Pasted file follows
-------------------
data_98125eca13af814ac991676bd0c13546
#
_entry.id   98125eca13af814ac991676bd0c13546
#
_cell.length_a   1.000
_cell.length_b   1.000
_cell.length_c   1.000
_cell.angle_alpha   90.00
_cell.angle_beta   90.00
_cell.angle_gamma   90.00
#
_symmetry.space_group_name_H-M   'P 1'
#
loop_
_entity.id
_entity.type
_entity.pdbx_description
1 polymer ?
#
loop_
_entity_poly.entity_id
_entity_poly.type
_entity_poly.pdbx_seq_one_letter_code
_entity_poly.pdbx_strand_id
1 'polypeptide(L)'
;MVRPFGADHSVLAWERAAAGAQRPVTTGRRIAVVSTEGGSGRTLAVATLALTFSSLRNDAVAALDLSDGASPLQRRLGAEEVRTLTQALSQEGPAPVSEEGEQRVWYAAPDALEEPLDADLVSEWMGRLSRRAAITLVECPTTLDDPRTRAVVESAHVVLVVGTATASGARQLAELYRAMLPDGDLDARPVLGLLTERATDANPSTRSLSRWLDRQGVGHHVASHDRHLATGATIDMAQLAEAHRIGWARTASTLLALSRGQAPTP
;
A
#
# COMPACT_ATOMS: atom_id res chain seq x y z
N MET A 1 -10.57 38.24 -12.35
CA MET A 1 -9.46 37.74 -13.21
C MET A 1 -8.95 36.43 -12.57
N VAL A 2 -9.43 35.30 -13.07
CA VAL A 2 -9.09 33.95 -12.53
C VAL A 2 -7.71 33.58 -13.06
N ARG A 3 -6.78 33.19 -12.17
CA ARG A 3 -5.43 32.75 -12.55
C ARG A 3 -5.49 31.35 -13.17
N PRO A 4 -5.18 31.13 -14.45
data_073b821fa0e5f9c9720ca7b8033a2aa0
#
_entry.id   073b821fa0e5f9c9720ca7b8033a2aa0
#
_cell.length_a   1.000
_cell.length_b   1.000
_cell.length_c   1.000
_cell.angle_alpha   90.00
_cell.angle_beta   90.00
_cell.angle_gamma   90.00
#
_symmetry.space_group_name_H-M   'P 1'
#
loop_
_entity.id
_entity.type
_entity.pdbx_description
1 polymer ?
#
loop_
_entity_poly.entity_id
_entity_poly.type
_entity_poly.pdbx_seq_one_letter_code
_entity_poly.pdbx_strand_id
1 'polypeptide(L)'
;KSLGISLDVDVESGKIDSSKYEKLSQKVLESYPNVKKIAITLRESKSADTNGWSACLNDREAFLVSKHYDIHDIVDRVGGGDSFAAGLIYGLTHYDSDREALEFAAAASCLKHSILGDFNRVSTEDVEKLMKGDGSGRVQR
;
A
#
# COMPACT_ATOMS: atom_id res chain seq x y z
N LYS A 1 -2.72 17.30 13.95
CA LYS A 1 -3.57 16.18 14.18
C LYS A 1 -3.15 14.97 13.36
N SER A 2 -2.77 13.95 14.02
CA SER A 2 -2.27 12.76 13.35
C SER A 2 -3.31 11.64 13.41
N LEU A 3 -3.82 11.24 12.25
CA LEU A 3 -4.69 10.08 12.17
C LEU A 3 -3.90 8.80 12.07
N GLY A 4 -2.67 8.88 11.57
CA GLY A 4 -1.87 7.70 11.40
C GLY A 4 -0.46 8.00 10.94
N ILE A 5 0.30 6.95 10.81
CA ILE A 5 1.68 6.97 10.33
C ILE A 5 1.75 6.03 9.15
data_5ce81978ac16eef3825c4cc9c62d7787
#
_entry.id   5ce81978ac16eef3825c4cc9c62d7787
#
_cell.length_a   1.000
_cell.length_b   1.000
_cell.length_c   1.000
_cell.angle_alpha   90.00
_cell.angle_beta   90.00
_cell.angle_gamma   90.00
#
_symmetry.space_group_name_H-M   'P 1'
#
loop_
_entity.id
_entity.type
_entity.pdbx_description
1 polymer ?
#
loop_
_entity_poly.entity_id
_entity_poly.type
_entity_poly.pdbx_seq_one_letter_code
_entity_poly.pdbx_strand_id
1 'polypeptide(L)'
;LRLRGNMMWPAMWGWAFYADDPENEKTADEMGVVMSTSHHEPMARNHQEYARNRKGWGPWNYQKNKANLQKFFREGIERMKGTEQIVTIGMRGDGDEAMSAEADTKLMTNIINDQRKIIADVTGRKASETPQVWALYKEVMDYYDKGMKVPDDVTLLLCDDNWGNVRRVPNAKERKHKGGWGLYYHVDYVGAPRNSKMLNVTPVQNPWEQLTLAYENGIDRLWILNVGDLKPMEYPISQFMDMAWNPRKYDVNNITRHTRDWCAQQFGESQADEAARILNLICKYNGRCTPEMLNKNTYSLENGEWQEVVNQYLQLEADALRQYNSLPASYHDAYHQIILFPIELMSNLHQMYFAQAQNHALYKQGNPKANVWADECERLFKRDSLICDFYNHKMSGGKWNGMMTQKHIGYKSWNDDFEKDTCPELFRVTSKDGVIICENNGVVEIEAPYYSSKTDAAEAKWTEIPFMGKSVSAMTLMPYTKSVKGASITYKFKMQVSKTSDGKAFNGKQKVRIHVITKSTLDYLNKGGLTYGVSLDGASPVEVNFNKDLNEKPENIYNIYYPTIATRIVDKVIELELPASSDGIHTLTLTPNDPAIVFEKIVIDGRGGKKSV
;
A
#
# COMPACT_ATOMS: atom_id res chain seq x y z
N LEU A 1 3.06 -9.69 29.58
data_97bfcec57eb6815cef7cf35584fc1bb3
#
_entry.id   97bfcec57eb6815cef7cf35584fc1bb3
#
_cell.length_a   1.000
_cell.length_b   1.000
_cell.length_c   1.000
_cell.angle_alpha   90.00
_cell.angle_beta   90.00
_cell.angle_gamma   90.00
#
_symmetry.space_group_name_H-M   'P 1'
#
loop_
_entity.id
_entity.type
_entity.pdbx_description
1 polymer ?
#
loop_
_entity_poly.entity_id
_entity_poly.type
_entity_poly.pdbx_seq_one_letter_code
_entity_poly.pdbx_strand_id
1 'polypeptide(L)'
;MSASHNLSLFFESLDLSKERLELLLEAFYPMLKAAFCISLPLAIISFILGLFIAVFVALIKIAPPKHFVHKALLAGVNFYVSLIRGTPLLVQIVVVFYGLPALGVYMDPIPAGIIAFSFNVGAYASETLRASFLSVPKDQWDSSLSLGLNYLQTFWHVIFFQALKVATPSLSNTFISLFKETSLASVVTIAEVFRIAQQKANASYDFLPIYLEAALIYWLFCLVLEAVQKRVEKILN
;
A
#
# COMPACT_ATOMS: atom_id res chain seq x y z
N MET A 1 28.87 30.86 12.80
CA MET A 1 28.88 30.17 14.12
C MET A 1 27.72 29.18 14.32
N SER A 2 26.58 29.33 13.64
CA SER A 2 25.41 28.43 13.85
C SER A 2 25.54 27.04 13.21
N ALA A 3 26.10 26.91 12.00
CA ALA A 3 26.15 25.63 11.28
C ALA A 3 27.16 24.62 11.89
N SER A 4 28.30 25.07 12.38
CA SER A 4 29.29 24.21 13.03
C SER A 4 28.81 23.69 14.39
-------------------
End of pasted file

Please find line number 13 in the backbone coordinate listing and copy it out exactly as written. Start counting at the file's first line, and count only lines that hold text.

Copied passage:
#